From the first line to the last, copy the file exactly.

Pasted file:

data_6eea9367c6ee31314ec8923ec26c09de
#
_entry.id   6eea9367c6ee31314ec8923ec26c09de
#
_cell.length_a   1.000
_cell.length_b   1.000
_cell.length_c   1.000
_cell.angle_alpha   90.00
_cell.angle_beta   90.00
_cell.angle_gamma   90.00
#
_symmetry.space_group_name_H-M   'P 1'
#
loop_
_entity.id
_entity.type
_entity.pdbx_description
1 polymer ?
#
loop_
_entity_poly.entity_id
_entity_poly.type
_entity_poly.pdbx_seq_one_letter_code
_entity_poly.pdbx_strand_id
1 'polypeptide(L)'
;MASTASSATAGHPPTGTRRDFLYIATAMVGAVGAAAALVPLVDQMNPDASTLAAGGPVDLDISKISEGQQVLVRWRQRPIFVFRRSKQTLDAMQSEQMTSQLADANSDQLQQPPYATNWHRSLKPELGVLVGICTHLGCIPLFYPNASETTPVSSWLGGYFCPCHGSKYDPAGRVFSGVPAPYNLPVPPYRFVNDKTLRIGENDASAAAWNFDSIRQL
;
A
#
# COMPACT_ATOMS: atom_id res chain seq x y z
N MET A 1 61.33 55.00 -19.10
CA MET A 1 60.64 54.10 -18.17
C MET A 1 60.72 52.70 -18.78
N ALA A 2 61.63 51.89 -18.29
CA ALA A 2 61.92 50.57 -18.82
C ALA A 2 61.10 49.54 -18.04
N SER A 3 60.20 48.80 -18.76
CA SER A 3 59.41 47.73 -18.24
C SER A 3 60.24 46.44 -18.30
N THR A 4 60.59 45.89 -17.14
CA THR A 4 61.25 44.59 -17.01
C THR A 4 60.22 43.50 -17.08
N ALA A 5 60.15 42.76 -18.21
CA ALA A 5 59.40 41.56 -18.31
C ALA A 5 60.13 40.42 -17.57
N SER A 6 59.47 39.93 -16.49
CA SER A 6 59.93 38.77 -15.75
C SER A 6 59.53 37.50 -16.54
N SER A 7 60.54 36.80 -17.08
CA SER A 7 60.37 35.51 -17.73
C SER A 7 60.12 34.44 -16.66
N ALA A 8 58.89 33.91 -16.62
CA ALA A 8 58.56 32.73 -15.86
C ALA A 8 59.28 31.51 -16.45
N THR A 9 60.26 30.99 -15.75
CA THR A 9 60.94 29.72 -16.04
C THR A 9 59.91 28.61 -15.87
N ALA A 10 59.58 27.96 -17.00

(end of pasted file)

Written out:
data_6eea9367c6ee31314ec8923ec26c09de
#
_entry.id   6eea9367c6ee31314ec8923ec26c09de
#
_cell.length_a   1.000
_cell.length_b   1.000
_cell.length_c   1.000
_cell.angle_alpha   90.00
_cell.angle_beta   90.00
_cell.angle_gamma   90.00
#
_symmetry.space_group_name_H-M   'P 1'
#
loop_
_entity.id
_entity.type
_entity.pdbx_description
1 polymer ?
#
loop_
_entity_poly.entity_id
_entity_poly.type
_entity_poly.pdbx_seq_one_letter_code
_entity_poly.pdbx_strand_id
1 'polypeptide(L)'
;MASTASSATAGHPPTGTRRDFLYIATAMVGAVGAAAALVPLVDQMNPDASTLAAGGPVDLDISKISEGQQVLVRWRQRPIFVFRRSKQTLDAMQSEQMTSQLADANSDQLQQPPYATNWHRSLKPELGVLVGICTHLGCIPLFYPNASETTPVSSWLGGYFCPCHGSKYDPAGRVFSGVPAPYNLPVPPYRFVNDKTLRIGENDASAAAWNFDSIRQL
;
A
#
# COMPACT_ATOMS: atom_id res chain seq x y z
N MET A 1 61.33 55.00 -19.10
CA MET A 1 60.64 54.10 -18.17
C MET A 1 60.72 52.70 -18.78
N ALA A 2 61.63 51.89 -18.29
CA ALA A 2 61.92 50.57 -18.82
C ALA A 2 61.10 49.54 -18.04
N SER A 3 60.20 48.80 -18.76
CA SER A 3 59.41 47.73 -18.24
C SER A 3 60.24 46.44 -18.30
N THR A 4 60.59 45.89 -17.14
CA THR A 4 61.25 44.59 -17.01
C THR A 4 60.22 43.50 -17.08
N ALA A 5 60.15 42.76 -18.21
CA ALA A 5 59.40 41.56 -18.31
C ALA A 5 60.13 40.42 -17.57
N SER A 6 59.47 39.93 -16.49
CA SER A 6 59.93 38.77 -15.75
C SER A 6 59.53 37.50 -16.54
N SER A 7 60.54 36.80 -17.08
CA SER A 7 60.37 35.51 -17.73
C SER A 7 60.12 34.44 -16.66
N ALA A 8 58.89 33.91 -16.62
CA ALA A 8 58.56 32.73 -15.86
C ALA A 8 59.28 31.51 -16.45
N THR A 9 60.26 30.99 -15.75
CA THR A 9 60.94 29.72 -16.04
C THR A 9 59.91 28.61 -15.87
N ALA A 10 59.58 27.96 -17.00